When SingStar was left to die a cruel, agonising death, it took a while for somebody to step into the resultant karaoke-shaped void with any purpose. A few years later, Let’s Sing has certainly made its presence felt.
Face it, you simply can’t speak about karaoke video games without talking about PlayStation’s SingStar. When it hit on the PS2 it was a revelation, with affordably-priced collections of songs pumped out regularly on discs, often with cool thematic compiling, and all you needed was their blue/red mic combo to pretend that you were the latest singing sensation.
Then came the PS3 iteration, an improvement on the formula in every way, with backwards compatibility – you could pop your old PS2 discs in and bolster your collection of available songs significantly, or stick other PS3 SingStar titles in and play those songs without rebooting the game – and the arrival of hundreds of songs via DLC just added to the experience further. That was peak SingStar, as a feeble version later hit PS4, removing access to many paid DLC songs that people had paid good money for, offering no backwards compatibility (even though the console’s drive could have read those discs…) and rejigging almost everything in the game, seemingly with an unfathomable plan to take away all the things that people loved about the experience in the first place. It soon got shut down completely, the end of an era, and those with a healthy PS3 collection must now treat their old consoles like gold, because if they crash, their hundreds of dollars’ worth of DLC will be gone forever.
OK, rant over, but it is relevant to Let’s Sing and, in turn, Let’s Sing 2022. Why? Because it’s the best that we have if we want to squawk along to new songs, and it’s also currently the only option on new-gen consoles.
For all intents and purposes, Let’s Sing 2022 is SingStar. The presentation is very similar, even down to the generic menu music, and you sing along to a selection of songs – in this case 30 come included – by following the words, and a bar that tells you if you’re sharp or flat, superimposed over the original music video. In their defence, there aren’t too many ways of playing it as it’s a crazy-simple concept, so similarities are to be expected.
As for how it works technically, you can buy the physical version of the game with one mic or two, or use what you already have. A standard USB mic – like those that came with the Guitar Hero and Rock Band instrument packs – will work fine, but don’t bother trying those old SingStar mics on your PS5, as they’re just not recognised. The alternative is either a gaming headset with mic, or the free Let’s Sing app, which lets you use your smartphone as a microphone. It’s clunky in that you have to make sure that you sing into the correct bit, and we had to pair it with a four-digit code for every single song that we tackled – bleah! We’d suggest grabbing a USB mic edition, or checking the cupboard… Also, be warned that if you use a USB mic, there doesn’t seem to be an option to turn your voice down, so you’ll hear it mixed in through the speakers. Depending upon your singing chops, this can be abject torture.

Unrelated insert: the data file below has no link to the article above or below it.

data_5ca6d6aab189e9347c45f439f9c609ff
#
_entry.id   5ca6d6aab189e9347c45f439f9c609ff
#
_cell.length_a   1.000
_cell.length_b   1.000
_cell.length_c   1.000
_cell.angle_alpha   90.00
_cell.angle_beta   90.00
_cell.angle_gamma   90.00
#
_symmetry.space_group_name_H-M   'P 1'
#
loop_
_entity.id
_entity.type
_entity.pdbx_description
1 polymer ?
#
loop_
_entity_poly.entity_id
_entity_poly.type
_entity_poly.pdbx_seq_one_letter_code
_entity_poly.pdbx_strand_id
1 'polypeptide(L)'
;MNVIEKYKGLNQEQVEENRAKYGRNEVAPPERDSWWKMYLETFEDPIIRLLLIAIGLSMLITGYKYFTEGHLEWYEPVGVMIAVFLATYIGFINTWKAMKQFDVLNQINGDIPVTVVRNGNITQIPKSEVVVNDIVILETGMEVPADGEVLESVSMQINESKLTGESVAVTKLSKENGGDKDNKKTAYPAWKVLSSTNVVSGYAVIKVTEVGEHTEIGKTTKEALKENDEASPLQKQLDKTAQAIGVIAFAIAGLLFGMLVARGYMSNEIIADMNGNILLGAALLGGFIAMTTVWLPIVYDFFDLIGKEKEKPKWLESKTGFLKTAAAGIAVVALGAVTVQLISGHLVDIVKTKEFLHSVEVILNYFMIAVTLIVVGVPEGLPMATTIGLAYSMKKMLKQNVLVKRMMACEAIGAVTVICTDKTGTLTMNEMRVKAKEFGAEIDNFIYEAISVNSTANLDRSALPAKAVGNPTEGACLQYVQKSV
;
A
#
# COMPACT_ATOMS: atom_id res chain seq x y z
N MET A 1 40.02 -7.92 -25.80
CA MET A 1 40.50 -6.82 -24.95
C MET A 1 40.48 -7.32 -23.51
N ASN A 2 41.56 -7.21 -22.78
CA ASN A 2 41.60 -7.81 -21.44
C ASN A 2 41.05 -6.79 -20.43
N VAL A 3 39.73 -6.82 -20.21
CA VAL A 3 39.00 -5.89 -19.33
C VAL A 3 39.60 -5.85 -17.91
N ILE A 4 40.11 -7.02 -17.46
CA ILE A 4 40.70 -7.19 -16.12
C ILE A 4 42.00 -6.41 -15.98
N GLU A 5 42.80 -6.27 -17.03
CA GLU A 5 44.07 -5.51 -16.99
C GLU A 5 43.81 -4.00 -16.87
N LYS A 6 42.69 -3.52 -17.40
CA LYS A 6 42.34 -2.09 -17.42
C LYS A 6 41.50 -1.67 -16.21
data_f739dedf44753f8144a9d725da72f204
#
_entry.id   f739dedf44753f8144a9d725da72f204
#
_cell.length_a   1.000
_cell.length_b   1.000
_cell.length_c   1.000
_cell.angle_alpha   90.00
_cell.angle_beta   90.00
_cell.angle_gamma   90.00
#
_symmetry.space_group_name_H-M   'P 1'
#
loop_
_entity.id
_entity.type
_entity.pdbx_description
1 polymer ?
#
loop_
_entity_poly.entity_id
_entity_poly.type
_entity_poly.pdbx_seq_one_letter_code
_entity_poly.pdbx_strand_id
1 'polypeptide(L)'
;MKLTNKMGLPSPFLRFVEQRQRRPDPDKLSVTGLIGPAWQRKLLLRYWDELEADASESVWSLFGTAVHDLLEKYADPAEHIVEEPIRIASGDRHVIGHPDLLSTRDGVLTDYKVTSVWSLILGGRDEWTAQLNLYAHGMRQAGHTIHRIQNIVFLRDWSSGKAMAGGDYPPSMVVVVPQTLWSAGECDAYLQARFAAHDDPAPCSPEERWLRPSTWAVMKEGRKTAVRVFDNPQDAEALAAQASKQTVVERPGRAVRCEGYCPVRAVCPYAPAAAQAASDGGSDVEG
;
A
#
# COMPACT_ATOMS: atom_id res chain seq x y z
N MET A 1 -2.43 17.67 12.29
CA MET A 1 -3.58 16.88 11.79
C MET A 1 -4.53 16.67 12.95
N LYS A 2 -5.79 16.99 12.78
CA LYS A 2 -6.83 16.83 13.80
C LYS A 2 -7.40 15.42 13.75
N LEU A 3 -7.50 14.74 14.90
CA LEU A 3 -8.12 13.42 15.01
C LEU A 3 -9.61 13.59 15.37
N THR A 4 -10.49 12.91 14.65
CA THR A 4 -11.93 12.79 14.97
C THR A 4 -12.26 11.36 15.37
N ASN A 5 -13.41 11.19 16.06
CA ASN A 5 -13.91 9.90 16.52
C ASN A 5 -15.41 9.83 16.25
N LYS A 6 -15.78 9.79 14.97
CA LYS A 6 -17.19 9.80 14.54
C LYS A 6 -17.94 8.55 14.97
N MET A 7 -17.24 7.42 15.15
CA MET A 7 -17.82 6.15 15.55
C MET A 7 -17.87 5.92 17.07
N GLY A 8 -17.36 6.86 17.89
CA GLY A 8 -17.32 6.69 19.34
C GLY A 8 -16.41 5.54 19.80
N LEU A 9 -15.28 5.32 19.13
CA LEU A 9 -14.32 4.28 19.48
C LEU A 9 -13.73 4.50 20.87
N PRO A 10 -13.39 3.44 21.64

Attempts have also been made to mix things up with various modes. There’s ‘Classic’, the just-sing-the-song mode, and ‘World Contest’ sends you online to aim at world tonsil-tastic domination. As you’d expect there’s a bunch of things mostly to get into when you have company, too. Of these, ‘Let’s Party’ allows for head-to-head team competition, and ‘Feat.’ Hooks into the fact that few songs seem to be released nowadays without a featured artist, by pairing people up to find their perfect vocal match.
Like so many music-based games, where Let’s Sing 2022 falls down is in its musical choice. Sure, steps have been taken to widen the range a little with inclusions such as Depeche Mode, Bowie and The White Stripes, but you’d be hard-pressed to find anybody who knows all of the songs – mostly more recent “bangers” – here intimately enough to sing them. To Let’s Sing’s credit there’s DLC available, however it comes in the form of five-track packs, guaranteed to each have one or two songs you’d want, and a handful of chaff. At $7.55 they’re priced OK, but those individual tracks at $1.51 (we did the maths!) each would be preferable. Plus, at the time of writing the range is limited to just a total of 120 songs if you buy every single pack.
“For all intents and purposes, Let’s Sing 2022 is SingStar.”
The limited range of songs wouldn’t be so frustrating if you could hook into the songs in your previous editions of Let’s Sing, however it’s a big ixnay on that one. Despite having Let’s Sing 2021 sitting happily on the same hard drive, we confirmed that there’s no way to combine its song list with that of Let’s Sing 2022. Rock Band got that one right with affordable export codes when a new version released – and it helps explain why Rock Band 4 is still insanely popular today, six years after it launched.
Technically, Let’s Sing 2022 can’t be faulted, as it does what it sets out to do, and does it quite competently. But to truly take the SingStar crown, which is surely the aim, the marketing people need to sort song availability to offer decent choice to their punters. If this isn’t via exports from previous releases and better ways to purchase DLC, then by a subscription service like Just Dance’s quite superb Just Dance Unlimited.
Let’s Sing 2022 is available now on PS5, Xbox, PS4 and Switch.